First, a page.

As the inquiry proceeds, the Conservatives will attempt to muddy the waters with a barrage of partisan counterattacks. Mulroney will suck up precious air time casting himself as the injured party.
All this sound and fury is designed to distract us. Ignore it. What matters is what happened in those hotel rooms: a former prime minister, a lobbyist and $300,000 in cash.

One Comment on "Linda McQuaig on Mulroney-Schreiber"

  1. Robert Gordon November 18, 2007 at 11:44 am · Reply

    So what’s new about former PM Brian Mulroney being in the public eye? If a person goes back to when we first heard of Brian Mulroney’s political ambitions and methods the latest revelations of his dealings with Karlheinz Schreiber should not be surprising. It all began when hapless former PM Joe Clark was only able to garner 60% support in a bid to fend off Brian Mulroney from becoming Canada’s Progressive Conservative party leader. The knives came out and JC fell by the wayside. That was the first indication that majority support doesn’t necessarily rule in a democracy.

    Next after PM Pierre Trudeau’s retirement amid a flurry of controversy, Mulroney was able to capitalize on the situation leading the Conservatives to the first majority since John Diefenbaker’s run as a right wing savior of the country. (Remember the Avro Arrow controversy when Canada lost credit for producing the best fighter plane ever developed to that time).

    After Mulroney’s election came the introduction of the hated GST that brought the governments of all political stripes the claim to massive surplus budgets by creating jobs and the expert handling of Canada’s economy while in power. Even the massive profits from the surge of oil and mineral manufacturing would pale beside the cash flow created by the introduction of the GST on everything Canadians consumed except food, the cost of which is affected by GST on transportation costs and other needed services.

    Then NAFTA surfaced under Mulroney, purported to be an agreement with Canada’s largest trading partner that would give us long term gain for some short-term pain. As it turned out NAFTA gave our American counterparts the long-term gain. It seems recent problems related to the auto sector, forestry, agriculture, beef, pork and many other cross border industries have reversed the original premise, and we are now experiencing long-term pain for short-term gain.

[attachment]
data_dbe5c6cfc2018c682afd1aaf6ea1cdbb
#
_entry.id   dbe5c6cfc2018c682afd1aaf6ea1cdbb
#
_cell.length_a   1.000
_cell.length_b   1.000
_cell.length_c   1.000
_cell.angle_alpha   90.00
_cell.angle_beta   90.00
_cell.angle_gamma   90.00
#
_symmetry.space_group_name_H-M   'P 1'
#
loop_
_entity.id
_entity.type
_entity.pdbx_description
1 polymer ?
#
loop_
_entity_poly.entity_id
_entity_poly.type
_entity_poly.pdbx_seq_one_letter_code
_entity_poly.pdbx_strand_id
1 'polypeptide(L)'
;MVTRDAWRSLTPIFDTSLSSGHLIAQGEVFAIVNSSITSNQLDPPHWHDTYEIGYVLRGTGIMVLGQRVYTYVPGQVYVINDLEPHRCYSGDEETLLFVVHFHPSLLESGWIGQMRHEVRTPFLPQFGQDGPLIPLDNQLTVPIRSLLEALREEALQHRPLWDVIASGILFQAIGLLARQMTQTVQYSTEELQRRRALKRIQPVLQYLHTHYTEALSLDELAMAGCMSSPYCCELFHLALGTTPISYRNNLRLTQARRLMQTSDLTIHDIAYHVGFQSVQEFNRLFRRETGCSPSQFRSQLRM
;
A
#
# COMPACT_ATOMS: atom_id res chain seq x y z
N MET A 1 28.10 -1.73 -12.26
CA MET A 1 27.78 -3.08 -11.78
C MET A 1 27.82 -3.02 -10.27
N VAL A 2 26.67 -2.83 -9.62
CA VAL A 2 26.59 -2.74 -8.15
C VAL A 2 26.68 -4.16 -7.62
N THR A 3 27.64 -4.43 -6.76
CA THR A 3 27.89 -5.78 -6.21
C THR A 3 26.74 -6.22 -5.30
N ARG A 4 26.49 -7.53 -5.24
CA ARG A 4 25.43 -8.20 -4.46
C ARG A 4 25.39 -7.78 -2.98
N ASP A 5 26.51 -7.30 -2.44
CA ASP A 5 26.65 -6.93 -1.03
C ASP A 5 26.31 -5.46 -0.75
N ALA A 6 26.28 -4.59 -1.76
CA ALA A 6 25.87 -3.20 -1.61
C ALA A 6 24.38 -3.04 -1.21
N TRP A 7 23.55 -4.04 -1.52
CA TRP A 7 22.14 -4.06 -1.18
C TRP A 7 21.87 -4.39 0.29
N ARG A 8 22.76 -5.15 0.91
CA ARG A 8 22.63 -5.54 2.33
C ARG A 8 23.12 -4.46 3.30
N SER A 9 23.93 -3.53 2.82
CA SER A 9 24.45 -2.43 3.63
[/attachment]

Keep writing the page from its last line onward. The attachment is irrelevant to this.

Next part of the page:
Mulroney’s collapse as Canada’s eighteenth Prime Minister did not come in an orderly fashion with the opposition parties squeezing his Conservative government out of power. It came with an explosion of voter anger that reduced one of Canada’s largest ever majority governments to a mere two seats. Mulroney’s years in power devastated the once proud Progressive Conservative party leaving it broken and bleeding and prey to the recent Reform/Alliance party takeover under present PM Stephen Harper.

    It is a known fact in politics as in most other circles that where there is smoke there is usually fire. A betting person would probably avoid placing their fortune on Brian Mulroney escaping just retribution for past performance. Bags of cash to pay for goods and services usually bring on the wrath of government tax collecting agencies unless the cash transaction is illegal and beyond the scope of those inspectors. Maybe the RCMP needing a face-saving victory such as finding fault with the Mulroney-Schreiber affair to offset the taser mishap at the Vancouver airport will find the true facts in a re-opened Mulroney investigation